Carl "Kilmo" Pacillo is off to New Yawk, as is Peter Betan. The former has split from most of the members of the Killers and is teaming with some new players to tour the Northeast. The latter has finished up his new album and is off to play some hot Manhattan gigs and meet with some biz bigshots before returning home. Wish 'em both well.
Volunteer talent is needed for PSA's on behalf of Citizens Against Pet Overpopulation. Eight million cats and dogs are put to death every year because human beings are such a shit species. Yes, kittens die on Christmas. Chuck Avery and Lisa Hutt are contributing their production abilities to fight this holocaust, and, if you have the skill, your help is needed. Send your acting or voice-over qualifications to 7740 NE 50 St., #504, Lauderhill, FL 33351.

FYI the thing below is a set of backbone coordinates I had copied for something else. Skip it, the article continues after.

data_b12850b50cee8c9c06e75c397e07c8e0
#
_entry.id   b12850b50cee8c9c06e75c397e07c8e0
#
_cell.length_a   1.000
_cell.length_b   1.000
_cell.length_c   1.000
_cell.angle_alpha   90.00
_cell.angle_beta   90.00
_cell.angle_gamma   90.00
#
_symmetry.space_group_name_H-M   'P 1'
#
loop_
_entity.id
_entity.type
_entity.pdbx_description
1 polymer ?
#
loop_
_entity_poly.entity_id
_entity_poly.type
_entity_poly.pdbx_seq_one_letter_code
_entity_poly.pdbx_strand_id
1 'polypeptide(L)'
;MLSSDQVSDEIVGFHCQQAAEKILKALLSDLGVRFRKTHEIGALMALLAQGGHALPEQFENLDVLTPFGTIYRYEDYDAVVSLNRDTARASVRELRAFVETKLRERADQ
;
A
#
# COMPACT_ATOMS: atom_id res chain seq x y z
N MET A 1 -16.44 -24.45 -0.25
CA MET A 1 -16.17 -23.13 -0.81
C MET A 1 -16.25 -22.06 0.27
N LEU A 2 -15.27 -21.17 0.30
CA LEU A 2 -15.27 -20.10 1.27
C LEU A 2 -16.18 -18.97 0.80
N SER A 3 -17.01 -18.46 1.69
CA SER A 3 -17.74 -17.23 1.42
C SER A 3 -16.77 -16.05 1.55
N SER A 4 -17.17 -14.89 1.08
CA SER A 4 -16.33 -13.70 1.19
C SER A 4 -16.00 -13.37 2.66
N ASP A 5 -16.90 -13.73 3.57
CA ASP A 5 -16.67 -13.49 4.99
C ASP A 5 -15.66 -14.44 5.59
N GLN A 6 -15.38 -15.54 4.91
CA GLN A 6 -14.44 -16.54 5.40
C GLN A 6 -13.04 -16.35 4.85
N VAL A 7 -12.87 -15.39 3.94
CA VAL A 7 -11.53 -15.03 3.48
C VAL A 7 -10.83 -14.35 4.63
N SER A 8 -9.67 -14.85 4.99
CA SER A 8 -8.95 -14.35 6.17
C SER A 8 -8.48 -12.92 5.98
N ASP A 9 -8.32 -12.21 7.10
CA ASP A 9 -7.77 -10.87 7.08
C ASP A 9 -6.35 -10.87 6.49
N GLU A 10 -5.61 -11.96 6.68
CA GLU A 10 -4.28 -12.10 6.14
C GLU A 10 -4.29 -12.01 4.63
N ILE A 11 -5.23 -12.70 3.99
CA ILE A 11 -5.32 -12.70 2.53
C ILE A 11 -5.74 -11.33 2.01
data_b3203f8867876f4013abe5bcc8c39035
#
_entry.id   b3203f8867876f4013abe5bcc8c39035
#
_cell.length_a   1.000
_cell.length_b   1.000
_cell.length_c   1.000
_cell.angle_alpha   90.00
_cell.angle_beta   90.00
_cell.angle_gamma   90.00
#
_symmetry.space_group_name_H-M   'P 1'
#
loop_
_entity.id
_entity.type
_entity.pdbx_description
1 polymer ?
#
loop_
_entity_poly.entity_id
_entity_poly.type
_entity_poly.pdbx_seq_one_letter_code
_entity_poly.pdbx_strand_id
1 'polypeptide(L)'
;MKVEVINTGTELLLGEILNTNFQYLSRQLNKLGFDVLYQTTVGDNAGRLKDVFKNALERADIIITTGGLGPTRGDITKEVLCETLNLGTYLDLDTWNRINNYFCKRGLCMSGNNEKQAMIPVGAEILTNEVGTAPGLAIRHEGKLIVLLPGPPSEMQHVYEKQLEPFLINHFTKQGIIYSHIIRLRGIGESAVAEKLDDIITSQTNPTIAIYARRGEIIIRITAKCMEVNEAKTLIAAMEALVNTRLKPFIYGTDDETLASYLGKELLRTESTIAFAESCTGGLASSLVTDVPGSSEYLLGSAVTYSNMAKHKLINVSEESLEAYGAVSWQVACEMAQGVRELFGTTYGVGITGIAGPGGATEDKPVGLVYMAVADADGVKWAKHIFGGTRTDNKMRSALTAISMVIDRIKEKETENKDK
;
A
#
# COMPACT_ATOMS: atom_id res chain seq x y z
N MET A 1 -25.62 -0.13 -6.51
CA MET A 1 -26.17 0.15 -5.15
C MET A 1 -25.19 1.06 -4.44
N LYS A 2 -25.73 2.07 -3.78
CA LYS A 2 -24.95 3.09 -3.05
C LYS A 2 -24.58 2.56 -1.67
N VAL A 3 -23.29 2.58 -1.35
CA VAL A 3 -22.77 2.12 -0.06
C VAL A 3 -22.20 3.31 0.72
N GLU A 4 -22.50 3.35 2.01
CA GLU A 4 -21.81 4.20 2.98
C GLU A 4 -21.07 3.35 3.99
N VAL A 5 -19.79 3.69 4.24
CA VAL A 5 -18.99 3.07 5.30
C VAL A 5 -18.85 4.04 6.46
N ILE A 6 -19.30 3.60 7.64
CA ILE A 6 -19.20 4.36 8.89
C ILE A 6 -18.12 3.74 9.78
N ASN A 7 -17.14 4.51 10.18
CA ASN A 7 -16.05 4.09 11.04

Butthorn of the week: Metrobus. The jitneys are gone in protest, and we're left with the incompetence of Dade County. For example, the Number 11 bus that runs straight down Flagler Street. The 11 loops onto Biscayne and stops on Third Street. Depending on the driver, it then stops right across from my office, or right next to my office, or a block away from my office, or a few blocks from my office. All is whimsy. But the other day the 11 stopped a block short of Biscayne and the driver ordered all passengers off.
Customer: "Don't you go to Biscayne and turn left?"
Driver: "This is the last stop."
Customer: "When did the route change?"
Driver: "Here's a transfer."
Customer: "But where are you going, why can't you take me to Third Street? What the heck's going on with you clowns?"
The emptied bus then drove on to Biscayne and turned left.